Sunday, September 5, 2010

Activists Use Legal Weapons to Stop Thermal Power Plants

Activists Use Legal Weapons to Stop Thermal Power Plants
By Pankaj Sekhsaria

HYDERABAD, India, Aug 27, 2010 (IPS) - Green activists have various ways of pushing their causes, from enlisting movie stars to launching protests, but India’s campaigners have also been quietly using legal weapons to try to get the projects they oppose, such as thermal plants, stopped or reversed.

This trend bears watching in the light of two cases where decisions affecting such projects, many of which are on the drawing board in different parts of India, have been made in courtrooms.

In July, the death of two protesters led to the cancellation of the environmental clearance of a thermal power plant project in southern Andhra Pradesh state, a decision that green activists took as victory.

But just a day before the Jul. 14 violence at the Nagarjuna Construction Company Power Projects Ltd project site at Sompeta, the Andhra Pradesh High Court dismissed a petition to stop a similar power plant project in the same district – Srikakulam.

This project by East Coast Energy Pvt Ltd is at Bhavanapadu in the wetlands area of Naupada village.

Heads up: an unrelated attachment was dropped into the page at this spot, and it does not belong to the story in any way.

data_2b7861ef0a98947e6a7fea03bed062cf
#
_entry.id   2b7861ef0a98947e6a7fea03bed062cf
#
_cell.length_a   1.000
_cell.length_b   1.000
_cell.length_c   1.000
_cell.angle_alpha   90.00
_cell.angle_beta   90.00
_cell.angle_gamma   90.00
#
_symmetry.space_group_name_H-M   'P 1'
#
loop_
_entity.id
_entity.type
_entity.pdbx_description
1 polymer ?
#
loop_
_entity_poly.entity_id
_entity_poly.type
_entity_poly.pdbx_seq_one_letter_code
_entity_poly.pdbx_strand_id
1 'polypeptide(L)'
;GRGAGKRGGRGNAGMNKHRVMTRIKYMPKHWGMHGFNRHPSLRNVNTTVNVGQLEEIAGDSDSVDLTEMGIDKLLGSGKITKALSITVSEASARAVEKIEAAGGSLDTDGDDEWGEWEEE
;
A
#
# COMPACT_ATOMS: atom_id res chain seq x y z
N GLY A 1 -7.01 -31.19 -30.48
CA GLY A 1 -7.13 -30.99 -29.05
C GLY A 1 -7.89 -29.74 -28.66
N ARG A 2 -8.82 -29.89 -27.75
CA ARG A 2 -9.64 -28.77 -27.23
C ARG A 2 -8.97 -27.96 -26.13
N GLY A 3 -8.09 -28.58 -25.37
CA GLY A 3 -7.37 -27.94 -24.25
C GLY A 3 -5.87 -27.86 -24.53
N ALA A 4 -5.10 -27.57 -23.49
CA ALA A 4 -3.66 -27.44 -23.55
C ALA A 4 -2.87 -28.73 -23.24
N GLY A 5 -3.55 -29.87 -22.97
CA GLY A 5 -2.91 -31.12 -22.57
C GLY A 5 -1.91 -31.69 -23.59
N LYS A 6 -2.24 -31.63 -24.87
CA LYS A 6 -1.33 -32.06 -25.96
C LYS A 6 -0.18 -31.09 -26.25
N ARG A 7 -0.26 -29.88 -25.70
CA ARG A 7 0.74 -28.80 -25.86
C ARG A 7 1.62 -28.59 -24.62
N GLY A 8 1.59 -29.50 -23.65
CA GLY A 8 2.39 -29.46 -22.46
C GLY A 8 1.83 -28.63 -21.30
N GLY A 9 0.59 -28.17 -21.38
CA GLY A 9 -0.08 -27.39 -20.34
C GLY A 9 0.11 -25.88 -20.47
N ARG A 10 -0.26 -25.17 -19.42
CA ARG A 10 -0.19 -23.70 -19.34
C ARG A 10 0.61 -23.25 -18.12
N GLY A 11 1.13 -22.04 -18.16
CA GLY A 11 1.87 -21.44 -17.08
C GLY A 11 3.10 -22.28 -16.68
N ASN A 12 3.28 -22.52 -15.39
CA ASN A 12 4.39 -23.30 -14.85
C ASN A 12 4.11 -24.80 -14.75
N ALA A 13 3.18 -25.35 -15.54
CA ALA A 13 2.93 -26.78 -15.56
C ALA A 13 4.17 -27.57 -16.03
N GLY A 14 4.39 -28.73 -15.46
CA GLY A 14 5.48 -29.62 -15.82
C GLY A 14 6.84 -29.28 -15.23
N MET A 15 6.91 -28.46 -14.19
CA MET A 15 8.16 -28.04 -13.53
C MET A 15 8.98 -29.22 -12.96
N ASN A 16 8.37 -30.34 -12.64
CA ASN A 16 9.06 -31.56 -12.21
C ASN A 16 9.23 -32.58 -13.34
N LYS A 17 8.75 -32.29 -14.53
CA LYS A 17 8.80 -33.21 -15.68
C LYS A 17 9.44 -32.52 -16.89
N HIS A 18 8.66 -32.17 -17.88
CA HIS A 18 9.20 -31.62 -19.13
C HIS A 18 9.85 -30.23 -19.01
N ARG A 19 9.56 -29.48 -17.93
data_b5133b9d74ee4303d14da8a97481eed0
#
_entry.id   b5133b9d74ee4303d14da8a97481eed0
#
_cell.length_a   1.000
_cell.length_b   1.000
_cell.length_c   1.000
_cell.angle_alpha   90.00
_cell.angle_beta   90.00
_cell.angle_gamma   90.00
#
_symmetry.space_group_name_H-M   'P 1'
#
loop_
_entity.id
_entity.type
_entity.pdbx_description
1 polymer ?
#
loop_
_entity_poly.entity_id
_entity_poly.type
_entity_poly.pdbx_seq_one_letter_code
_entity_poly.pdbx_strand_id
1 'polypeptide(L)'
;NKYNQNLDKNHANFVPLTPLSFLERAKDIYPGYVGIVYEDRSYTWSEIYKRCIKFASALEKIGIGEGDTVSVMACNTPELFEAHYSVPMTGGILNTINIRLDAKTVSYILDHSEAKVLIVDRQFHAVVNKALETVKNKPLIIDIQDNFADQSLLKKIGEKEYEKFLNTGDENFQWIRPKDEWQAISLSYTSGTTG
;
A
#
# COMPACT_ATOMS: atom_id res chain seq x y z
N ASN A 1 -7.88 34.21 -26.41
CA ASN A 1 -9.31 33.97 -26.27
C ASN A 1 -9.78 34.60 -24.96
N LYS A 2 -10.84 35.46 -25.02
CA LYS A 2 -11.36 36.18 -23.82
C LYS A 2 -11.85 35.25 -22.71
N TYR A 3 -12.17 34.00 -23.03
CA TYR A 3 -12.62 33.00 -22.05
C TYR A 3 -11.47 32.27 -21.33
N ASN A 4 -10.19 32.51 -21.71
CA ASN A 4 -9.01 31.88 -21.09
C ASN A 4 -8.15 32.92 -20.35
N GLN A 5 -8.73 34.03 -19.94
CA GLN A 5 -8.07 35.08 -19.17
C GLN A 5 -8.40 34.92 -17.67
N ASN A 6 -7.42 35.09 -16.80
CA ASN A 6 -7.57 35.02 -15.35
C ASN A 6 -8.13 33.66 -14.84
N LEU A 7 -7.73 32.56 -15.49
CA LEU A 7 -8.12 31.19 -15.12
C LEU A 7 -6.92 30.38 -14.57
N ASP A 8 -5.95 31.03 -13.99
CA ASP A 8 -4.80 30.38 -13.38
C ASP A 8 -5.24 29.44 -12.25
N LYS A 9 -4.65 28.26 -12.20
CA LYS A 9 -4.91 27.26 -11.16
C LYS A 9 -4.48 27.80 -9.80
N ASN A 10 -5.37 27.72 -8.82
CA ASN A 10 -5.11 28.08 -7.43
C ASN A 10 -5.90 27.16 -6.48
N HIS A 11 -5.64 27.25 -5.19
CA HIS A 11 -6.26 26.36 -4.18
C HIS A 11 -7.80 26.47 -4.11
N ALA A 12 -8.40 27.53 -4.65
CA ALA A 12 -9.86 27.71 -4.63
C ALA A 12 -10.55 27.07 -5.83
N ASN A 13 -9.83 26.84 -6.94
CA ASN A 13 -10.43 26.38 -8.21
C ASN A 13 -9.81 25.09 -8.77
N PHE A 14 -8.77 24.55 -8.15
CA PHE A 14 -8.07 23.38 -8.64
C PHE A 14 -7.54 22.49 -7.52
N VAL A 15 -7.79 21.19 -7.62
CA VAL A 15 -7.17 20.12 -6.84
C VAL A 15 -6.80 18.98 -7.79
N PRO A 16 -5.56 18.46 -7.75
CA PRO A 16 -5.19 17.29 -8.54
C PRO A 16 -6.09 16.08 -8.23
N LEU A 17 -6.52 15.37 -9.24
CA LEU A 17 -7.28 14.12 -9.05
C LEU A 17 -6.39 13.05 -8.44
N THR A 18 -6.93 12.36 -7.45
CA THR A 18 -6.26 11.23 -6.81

Lawyer Ritwick Dutta, representing the Paryavaran Parirakshana Sangham and other appellants says that Naupada is recognised by the Bombay Natural History Society and BirdLife International as a key habitat of the endangered Spot-billed Pelican, which breeds only in peninsular India, Sri Lanka and Cambodia.

Dutta had argued the case against the 12,000-crore (2.5 billion U.S. dollar) Nagarjuna project before the quasi-judicial National Environment Appellate Authority (NEAA), which eventually cancelled the environmental clearance for the 2,640-megawatt plant.

In fact, the firing by police in Sompeta occurred at about the same time that the case was being argued before the appellate authority in New Delhi.

The results in the Nagarjuna and East Coast cases are different, but highlight how courtrooms are increasingly being asked to decide the fate of these projects – many already with environment clearances – in lawsuits by non-government groups protesting schemes that they say would displace communities and harm sensitive environments.

But Sanjay Upadhyay, a New Delhi-based Supreme Court lawyer, says that the trend of plaintiffs approaching the courts in environmental matters cannot be a long-term solution to deciding policy.

Instead, he says in an interview, internal mechanisms and administrative systems inside the government must be strengthened, so that conflicting issues are resolved before clearances are issued in the first place. "Internal arrangements are very weak and systems can’t be run by courtrooms", Upadhyay pointed out.

According to the 2009 report by the environmental group Kalpavriksh entitled ‘Calling the Bluff: Revealing the state of Monitoring and Compliance of Environmental Clearance Conditions’, the Ministry of Environment and Forests clears 80 to 100 projects every month with a range of environment and social conditions.